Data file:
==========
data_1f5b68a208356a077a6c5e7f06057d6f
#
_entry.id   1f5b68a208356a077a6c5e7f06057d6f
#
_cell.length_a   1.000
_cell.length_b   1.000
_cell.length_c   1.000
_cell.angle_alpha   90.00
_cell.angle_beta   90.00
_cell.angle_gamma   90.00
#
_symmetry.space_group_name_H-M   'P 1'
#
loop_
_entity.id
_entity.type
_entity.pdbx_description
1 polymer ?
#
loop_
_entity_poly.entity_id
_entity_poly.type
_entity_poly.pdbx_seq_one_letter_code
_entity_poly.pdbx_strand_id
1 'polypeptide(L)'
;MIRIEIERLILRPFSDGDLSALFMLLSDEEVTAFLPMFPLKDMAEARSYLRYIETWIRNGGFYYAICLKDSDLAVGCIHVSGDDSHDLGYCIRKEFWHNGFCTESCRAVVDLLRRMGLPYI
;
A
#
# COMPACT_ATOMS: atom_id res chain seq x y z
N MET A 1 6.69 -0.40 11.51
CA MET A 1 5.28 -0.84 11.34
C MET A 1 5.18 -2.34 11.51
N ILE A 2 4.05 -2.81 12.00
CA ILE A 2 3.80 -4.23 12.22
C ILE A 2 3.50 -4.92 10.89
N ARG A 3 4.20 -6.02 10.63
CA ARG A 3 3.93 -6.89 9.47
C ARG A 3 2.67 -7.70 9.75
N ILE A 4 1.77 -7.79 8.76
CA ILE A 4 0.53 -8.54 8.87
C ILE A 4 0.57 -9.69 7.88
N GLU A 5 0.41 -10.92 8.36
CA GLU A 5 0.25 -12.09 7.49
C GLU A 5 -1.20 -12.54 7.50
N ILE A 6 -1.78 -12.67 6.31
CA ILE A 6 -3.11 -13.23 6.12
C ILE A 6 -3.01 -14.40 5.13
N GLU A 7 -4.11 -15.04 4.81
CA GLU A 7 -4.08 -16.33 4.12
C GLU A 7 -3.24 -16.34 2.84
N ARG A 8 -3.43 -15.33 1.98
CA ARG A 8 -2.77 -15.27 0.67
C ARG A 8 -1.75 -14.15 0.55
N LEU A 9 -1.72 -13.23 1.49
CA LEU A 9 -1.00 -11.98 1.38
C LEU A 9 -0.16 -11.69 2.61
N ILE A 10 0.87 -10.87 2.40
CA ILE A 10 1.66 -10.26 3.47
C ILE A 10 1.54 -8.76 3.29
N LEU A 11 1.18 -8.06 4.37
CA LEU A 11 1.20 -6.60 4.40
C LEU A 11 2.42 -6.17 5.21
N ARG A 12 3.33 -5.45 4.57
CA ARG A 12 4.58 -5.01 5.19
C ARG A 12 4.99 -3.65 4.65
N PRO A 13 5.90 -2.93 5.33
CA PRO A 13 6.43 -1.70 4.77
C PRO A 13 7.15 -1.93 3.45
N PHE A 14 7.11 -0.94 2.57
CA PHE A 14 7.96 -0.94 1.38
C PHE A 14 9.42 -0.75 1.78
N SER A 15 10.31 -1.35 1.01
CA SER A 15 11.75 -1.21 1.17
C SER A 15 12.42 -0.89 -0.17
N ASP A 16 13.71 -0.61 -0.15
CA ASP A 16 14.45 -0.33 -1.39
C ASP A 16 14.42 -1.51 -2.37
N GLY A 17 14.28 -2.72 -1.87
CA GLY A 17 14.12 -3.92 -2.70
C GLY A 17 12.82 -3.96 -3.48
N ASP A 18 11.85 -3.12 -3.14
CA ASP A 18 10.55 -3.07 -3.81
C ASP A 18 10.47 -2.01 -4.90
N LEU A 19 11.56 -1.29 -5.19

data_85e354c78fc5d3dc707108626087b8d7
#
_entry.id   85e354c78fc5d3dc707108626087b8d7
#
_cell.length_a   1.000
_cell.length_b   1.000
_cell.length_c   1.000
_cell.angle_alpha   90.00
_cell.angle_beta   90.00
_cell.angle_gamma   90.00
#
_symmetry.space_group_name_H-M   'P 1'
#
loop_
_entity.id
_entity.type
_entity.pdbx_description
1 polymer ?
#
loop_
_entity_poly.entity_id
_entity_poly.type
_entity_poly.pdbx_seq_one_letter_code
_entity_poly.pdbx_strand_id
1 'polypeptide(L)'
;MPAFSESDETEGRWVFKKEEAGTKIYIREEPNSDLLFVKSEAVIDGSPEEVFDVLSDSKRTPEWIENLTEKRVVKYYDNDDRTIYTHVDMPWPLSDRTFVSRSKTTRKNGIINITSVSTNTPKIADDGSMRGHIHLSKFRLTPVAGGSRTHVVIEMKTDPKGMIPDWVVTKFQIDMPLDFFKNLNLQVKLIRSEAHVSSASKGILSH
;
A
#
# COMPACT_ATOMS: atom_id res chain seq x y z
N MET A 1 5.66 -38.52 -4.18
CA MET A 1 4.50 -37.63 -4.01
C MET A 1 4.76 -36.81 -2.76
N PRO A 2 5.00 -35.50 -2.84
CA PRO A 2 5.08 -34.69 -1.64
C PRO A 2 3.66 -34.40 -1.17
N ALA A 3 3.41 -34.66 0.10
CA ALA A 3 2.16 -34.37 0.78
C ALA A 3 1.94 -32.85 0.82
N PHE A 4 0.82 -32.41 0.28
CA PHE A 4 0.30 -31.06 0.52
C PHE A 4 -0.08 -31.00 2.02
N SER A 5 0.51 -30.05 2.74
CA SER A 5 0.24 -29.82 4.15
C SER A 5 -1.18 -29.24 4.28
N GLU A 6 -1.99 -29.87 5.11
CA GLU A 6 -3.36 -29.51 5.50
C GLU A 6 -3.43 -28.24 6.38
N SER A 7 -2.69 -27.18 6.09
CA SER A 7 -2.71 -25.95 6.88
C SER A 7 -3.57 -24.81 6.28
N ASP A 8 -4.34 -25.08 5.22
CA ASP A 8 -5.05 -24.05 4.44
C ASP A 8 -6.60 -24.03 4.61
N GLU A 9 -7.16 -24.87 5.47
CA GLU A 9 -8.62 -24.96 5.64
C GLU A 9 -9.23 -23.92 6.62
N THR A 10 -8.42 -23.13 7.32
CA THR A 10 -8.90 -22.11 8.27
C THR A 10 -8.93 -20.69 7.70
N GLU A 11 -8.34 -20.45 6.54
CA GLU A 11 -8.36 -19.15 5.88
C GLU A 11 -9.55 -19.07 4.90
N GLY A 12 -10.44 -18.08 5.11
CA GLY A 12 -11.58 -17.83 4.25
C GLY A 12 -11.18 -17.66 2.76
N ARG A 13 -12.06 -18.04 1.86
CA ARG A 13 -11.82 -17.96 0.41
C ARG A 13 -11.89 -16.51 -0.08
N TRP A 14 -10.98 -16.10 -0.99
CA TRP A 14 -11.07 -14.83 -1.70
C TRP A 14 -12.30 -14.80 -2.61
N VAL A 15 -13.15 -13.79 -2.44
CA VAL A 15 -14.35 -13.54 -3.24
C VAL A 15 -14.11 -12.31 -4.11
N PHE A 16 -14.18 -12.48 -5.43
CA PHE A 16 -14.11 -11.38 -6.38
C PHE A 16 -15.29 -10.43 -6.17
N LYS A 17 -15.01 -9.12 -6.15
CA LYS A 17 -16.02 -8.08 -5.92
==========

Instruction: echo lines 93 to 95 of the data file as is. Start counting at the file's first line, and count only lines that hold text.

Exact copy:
_cell.angle_alpha   90.00
_cell.angle_beta   90.00
_cell.angle_gamma   90.00